I heard a strange warbling sound coming from a rarely-used part of the shortwave spectrum. Intrigued, I took down the time and frequency of the signal, then threw a tape into the cassette deck, recording it. After about ten minutes I figured that the signal was not going to change, so I ejected the tape and transferred the contents to my computer. Upon closer examination, it was a simple click that recurred approximately fifteen times a second and change.
I gave Withers a call. He’d done clandestine work for the US government during the Cold War and knew his stuff about radio. He informed me that he had heard a similar signal before, from something that NATO called Steel Yard, the rest of the Western world called the Russian Woodpecker, and the Soviets called Duga-3. It was an over-the-horizon radar system that disrupted radio broadcasts the world over, generating numerous complaints.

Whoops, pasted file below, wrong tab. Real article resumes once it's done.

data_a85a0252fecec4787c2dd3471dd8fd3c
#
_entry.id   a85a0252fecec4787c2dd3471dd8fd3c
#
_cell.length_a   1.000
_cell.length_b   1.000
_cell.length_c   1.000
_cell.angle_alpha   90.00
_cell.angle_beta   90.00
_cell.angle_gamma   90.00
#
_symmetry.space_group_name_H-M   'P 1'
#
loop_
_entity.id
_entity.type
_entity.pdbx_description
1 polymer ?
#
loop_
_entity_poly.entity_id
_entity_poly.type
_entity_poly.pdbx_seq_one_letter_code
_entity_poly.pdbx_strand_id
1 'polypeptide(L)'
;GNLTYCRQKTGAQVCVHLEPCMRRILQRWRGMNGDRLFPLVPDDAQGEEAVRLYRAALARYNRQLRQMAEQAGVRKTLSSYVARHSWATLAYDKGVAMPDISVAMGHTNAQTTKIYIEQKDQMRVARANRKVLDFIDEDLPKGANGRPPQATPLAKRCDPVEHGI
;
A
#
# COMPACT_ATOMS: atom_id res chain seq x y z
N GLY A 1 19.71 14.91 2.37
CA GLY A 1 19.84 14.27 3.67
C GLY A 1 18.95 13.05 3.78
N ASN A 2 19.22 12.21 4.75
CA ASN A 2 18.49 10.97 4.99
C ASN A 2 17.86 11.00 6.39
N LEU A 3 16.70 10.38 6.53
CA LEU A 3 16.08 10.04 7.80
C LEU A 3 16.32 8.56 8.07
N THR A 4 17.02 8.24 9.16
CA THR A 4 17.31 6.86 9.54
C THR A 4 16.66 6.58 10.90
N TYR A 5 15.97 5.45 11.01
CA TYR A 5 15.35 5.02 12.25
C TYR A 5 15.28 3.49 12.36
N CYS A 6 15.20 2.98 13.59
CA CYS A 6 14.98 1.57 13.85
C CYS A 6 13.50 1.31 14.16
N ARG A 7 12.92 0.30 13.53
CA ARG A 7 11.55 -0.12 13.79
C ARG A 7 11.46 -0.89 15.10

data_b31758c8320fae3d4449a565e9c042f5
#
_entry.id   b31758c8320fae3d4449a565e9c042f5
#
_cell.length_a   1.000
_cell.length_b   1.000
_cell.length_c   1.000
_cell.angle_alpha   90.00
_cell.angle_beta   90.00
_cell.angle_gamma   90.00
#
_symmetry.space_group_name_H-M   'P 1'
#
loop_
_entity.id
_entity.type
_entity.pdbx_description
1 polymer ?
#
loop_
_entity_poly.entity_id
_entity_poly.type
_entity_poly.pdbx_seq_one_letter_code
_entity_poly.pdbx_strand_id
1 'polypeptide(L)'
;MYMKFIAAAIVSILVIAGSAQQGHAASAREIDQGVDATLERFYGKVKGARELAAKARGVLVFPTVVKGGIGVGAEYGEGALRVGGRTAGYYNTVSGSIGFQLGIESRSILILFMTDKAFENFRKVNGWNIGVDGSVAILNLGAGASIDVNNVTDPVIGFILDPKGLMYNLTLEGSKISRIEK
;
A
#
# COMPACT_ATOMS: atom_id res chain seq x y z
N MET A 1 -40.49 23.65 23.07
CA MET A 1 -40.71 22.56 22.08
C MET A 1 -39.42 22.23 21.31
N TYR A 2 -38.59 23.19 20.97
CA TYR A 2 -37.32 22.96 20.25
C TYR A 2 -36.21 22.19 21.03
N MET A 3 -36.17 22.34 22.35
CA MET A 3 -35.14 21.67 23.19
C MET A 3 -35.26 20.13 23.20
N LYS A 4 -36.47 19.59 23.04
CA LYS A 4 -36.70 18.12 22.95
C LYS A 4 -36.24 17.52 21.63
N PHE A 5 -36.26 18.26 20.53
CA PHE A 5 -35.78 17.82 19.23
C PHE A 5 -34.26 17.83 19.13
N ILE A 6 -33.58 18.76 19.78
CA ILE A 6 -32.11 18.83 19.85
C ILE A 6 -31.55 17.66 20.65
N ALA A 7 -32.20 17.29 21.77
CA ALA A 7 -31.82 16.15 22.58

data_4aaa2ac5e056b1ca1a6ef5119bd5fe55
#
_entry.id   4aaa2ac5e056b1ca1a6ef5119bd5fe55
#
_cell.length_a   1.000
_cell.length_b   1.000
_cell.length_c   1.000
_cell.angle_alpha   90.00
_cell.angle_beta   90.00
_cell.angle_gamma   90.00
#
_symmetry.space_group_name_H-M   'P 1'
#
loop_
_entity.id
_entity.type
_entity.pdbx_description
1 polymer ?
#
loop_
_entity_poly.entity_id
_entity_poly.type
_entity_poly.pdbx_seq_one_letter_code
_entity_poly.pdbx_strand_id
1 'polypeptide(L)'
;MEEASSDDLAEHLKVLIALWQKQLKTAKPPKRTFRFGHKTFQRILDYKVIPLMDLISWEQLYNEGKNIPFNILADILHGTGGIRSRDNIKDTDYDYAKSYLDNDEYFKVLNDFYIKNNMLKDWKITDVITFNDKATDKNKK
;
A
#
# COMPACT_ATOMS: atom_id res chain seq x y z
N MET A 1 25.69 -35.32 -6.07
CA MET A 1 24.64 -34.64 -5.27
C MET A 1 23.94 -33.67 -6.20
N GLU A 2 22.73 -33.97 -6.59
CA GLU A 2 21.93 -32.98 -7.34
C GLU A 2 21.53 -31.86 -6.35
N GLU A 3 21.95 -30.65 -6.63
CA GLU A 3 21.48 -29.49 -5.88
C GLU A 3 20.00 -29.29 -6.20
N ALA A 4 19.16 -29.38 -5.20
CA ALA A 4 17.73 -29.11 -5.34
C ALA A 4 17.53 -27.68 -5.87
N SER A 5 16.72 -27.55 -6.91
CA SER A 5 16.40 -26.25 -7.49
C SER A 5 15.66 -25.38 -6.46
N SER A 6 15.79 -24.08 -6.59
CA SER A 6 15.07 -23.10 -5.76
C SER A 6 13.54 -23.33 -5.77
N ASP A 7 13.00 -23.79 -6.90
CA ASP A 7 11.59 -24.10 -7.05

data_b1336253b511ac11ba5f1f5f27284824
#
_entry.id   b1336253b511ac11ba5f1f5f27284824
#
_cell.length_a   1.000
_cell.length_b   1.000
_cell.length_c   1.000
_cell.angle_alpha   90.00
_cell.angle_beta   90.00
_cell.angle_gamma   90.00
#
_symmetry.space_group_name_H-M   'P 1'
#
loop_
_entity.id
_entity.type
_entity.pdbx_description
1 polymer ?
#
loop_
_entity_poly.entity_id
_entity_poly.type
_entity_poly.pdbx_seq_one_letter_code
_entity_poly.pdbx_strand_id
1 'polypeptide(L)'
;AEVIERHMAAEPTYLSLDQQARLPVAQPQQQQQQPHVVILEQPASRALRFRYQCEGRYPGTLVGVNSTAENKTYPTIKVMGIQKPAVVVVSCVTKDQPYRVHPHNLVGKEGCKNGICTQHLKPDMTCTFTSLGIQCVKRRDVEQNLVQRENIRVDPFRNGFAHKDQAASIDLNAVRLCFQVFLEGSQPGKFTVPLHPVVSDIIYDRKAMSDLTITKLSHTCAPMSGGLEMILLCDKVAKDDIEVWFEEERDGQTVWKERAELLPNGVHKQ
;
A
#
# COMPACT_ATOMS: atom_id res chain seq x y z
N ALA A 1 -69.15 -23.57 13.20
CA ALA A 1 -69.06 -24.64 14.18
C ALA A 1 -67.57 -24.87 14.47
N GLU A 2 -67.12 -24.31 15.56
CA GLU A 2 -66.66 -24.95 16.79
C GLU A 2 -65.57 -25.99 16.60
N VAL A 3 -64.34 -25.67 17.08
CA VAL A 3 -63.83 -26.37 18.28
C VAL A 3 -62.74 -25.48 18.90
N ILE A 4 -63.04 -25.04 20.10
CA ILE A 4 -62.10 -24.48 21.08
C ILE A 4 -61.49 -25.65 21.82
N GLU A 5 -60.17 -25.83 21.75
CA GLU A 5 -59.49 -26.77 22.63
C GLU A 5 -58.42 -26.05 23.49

I asked if he would find its direction, as I would. He agreed. Now we just needed a third party and we’d have its source.